Wednesday in Washington State

Wednesday was a travel day as I traversed the short distance between Grayland and Hoquiam, where I would be spending two nights before heading up to the Olympic Peninsula.  I first returned to Westport, which I had spent most of my time in on Tuesday.  It is on a small peninsula at the southern mouth of Grays Harbor, a large body of water about a third of the way up the Washington coast.  The day started out with a heavy overcast and it ended up staying that way all day.



Here is another fishing boat headed out to round up the “catch of the day”


I then drove counter-clockwise around the Harbor through Aberdeen and Hoquiam and went out on the peninsula which stretches down to form the northern mouth of the Harbor entrance.  The southernmost town there is Ocean Shores.  Before reaching Aberdeen I saw another famous Ocean:


I was told when I stayed in Coos Bay, Oregon a while back that as I proceeded north I would start seeing cranberry bogs.  I have seen them in New England, where Ocean Spray is based, but never thought I’d find them on the west coast.  Well, I have seen lots of cranberry bogs, and two cranberry museums!  There was a small Ocean Spray facility down near Grayland but it seemed to be a gathering spot for crews harvesting berries.  This plant, near Aberdeen, was much larger and given it’s proximity to the Harbor is probably for processing and shipping cranberries.

After I visited the Coastal Interpretive Center in Ocean Shores I drove north on the highway which took me there as far north as I could, to the little town of Taholah.  The last 8 miles of that drive was on the Quinault Indian Reservation.  Highway 101, which I have used all the way up the coast from Los Angeles, stays pretty far inland once it gets past Grays Harbor in order to get around the Quinault Reservation which is quite large.

I have noticed that beach access is much more limited in Washington than it was in Oregon, and that the State Parks in this state are much quicker to charge entry fees.  Most of the State Parks in Oregon were free (and ALL beach access is) but the more popular ones tended to have a modest $5 fee.  The beaches I have see so far have been more ordinary (not that there’s anything wrong with that) than the rocky, picturesque beaches further south.  And the highways in Washington are mainly lined with trees so while it is harder to get to the beach is it also more difficult to even see it!  Who knows, when I get north of the Reservation tomorrow I may find more interesting scenery….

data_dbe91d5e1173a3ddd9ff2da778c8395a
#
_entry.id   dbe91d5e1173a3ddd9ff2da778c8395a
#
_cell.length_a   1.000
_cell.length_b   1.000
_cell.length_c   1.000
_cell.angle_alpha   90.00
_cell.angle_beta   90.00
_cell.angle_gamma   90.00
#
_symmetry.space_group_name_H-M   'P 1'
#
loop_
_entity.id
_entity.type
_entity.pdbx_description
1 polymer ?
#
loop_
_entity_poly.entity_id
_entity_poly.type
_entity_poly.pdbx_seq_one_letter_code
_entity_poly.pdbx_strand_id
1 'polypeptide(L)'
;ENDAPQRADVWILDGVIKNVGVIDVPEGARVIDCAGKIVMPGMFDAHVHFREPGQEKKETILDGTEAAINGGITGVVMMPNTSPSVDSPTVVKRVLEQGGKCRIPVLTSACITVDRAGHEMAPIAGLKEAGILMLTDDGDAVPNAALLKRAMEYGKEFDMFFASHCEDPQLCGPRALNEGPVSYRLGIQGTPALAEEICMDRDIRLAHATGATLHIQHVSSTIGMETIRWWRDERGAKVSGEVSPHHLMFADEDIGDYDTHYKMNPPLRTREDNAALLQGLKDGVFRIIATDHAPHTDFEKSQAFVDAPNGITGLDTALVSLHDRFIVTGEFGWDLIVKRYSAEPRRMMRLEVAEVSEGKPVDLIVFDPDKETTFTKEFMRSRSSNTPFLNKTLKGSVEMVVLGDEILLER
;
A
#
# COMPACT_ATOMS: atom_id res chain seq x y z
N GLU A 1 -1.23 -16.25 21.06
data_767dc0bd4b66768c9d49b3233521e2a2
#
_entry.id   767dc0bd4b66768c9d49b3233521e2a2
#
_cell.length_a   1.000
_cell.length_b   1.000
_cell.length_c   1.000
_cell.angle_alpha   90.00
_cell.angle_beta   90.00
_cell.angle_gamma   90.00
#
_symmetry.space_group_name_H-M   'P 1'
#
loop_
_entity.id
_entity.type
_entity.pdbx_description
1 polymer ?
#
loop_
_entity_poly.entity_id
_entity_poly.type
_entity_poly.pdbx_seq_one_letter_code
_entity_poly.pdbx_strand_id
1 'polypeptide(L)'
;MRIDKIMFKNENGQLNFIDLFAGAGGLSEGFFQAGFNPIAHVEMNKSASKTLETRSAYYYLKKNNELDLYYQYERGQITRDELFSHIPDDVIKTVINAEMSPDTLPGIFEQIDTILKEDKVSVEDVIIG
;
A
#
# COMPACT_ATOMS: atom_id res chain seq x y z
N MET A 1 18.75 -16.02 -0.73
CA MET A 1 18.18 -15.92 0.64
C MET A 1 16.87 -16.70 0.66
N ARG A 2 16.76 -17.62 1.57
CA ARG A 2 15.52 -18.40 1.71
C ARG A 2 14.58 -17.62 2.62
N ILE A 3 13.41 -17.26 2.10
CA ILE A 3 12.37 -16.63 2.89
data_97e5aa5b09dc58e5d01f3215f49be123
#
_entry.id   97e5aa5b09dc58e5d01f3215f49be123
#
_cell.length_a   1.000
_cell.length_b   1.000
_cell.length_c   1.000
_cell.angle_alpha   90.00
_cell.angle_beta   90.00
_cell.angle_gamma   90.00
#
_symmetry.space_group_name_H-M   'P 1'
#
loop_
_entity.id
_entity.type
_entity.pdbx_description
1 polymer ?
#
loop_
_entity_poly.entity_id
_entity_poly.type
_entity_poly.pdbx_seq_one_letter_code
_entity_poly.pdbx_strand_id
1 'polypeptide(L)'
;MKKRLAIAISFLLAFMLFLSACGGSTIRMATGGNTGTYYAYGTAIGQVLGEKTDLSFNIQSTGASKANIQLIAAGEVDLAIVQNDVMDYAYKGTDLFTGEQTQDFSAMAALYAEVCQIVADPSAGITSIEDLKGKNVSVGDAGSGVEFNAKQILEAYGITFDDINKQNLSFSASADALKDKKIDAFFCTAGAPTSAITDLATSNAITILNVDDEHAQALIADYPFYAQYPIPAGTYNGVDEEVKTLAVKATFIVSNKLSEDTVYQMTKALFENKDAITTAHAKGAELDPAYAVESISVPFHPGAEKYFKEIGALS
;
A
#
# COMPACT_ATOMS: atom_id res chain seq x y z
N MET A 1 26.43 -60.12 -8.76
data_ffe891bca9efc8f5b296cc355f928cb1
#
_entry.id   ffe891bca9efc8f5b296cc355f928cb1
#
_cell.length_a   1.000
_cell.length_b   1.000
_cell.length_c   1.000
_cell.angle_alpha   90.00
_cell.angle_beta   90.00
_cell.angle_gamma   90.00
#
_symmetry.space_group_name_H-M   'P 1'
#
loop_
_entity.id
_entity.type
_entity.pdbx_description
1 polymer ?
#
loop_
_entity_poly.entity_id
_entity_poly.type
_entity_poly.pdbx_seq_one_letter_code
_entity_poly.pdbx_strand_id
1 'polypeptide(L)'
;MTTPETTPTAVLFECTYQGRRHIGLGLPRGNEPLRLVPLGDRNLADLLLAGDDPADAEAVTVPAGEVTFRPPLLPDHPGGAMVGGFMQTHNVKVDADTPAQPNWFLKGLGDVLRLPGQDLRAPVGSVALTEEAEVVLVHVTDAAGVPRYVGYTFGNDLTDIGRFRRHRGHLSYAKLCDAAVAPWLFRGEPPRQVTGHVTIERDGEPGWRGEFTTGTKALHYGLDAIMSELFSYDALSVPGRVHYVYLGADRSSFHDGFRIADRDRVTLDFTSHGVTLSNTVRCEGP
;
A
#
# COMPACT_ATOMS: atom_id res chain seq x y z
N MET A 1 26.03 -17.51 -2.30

After my nice drive I returned to Hoquiam, met and visited with my Airbnb hostess and had a yummy taco dinner in town.

Coastal Interpretive Center

Wednesday I visited this facility in Ocean Shores, Washington.  Here are some interesting things I saw:

This is an Ocean Sunfish:


This particular specimen isn’t very big (the main body was maybe the size of a large frying pan) but according to some photos I have seen online recently these fish can grow to be grotesquely large.

Next, a Green Sea Turtle:


Remember “Crush” in the movie Finding Nemo?

Next, a very ornate Hawksbill Sea Turtle:


And a little bit closer look at it’s shell, head and flipper:


And finally, a red-tailed hawk.  I just love watching these fly….


Unfortunately this guy’s flying days are over.


The Japanese God of Fisherman, God of Luck or the Laughing God.  Take your pick.

I learned about this while I was at the Coastal Interpretive Center in Ocean Shores, Washington on Wednesday.  Back in 2013, Nick Sparagno, his wife, daughter, grandson and their dogs were walking on the beach in Ocean Shores when their dog Annie uncovered something in the surf.  Turns out it was a wooden statue of the Japanese God Edisu which is believed to have been carried out to sea by the massive tsunami which struck Japan in 2011 (they found other debris from Japan on the beach as well).



I tried taking a picture looking straight at it but it is in a glass case and the sliding doors created 2 unattractive lines right down the center!

Here is a photo which appeared in the local newspaper back in 2013.  As you can see, the statue is just as tall as the Sparagno’s two-year old grandson, Noah.


(Photo credit: The Ocean Observer)

And here is a photo Alison Nelson, Noah’s mother, took the day of the discovery:


(Photo credit: Alison Nelson)